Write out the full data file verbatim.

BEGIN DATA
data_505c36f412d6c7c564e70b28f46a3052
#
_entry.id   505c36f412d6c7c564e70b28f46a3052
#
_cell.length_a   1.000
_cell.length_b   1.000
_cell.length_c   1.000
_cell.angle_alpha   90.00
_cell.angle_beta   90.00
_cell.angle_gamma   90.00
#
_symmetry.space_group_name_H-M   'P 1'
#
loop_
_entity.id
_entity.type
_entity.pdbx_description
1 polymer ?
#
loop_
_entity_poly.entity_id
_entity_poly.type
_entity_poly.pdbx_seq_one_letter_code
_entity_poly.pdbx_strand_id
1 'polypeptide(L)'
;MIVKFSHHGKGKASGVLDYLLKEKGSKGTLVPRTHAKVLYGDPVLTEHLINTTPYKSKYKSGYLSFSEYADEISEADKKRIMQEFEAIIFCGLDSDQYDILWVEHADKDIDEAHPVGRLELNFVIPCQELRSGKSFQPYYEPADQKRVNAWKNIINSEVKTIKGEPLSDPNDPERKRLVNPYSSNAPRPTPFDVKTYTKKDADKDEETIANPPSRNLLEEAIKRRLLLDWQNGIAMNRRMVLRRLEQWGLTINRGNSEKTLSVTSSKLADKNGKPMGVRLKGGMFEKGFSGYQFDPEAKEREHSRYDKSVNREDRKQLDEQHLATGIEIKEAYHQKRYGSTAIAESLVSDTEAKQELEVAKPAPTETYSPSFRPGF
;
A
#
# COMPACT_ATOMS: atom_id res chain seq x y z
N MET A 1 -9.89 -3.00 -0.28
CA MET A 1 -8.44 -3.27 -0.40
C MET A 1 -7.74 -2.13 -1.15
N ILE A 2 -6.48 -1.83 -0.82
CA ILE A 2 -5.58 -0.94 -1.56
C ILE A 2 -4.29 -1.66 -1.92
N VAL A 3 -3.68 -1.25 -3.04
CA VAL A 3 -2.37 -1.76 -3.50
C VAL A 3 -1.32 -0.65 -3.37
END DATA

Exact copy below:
data_505c36f412d6c7c564e70b28f46a3052
#
_entry.id   505c36f412d6c7c564e70b28f46a3052
#
_cell.length_a   1.000
_cell.length_b   1.000
_cell.length_c   1.000
_cell.angle_alpha   90.00
_cell.angle_beta   90.00
_cell.angle_gamma   90.00
#
_symmetry.space_group_name_H-M   'P 1'
#
loop_
_entity.id
_entity.type
_entity.pdbx_description
1 polymer ?
#
loop_
_entity_poly.entity_id
_entity_poly.type
_entity_poly.pdbx_seq_one_letter_code
_entity_poly.pdbx_strand_id
1 'polypeptide(L)'
;MIVKFSHHGKGKASGVLDYLLKEKGSKGTLVPRTHAKVLYGDPVLTEHLINTTPYKSKYKSGYLSFSEYADEISEADKKRIMQEFEAIIFCGLDSDQYDILWVEHADKDIDEAHPVGRLELNFVIPCQELRSGKSFQPYYEPADQKRVNAWKNIINSEVKTIKGEPLSDPNDPERKRLVNPYSSNAPRPTPFDVKTYTKKDADKDEETIANPPSRNLLEEAIKRRLLLDWQNGIAMNRRMVLRRLEQWGLTINRGNSEKTLSVTSSKLADKNGKPMGVRLKGGMFEKGFSGYQFDPEAKEREHSRYDKSVNREDRKQLDEQHLATGIEIKEAYHQKRYGSTAIAESLVSDTEAKQELEVAKPAPTETYSPSFRPGF
;
A
#
# COMPACT_ATOMS: atom_id res chain seq x y z
N MET A 1 -9.89 -3.00 -0.28
CA MET A 1 -8.44 -3.27 -0.40
C MET A 1 -7.74 -2.13 -1.15
N ILE A 2 -6.48 -1.83 -0.82
CA ILE A 2 -5.58 -0.94 -1.56
C ILE A 2 -4.29 -1.66 -1.92
N VAL A 3 -3.68 -1.25 -3.04
CA VAL A 3 -2.37 -1.76 -3.50
C VAL A 3 -1.32 -0.65 -3.37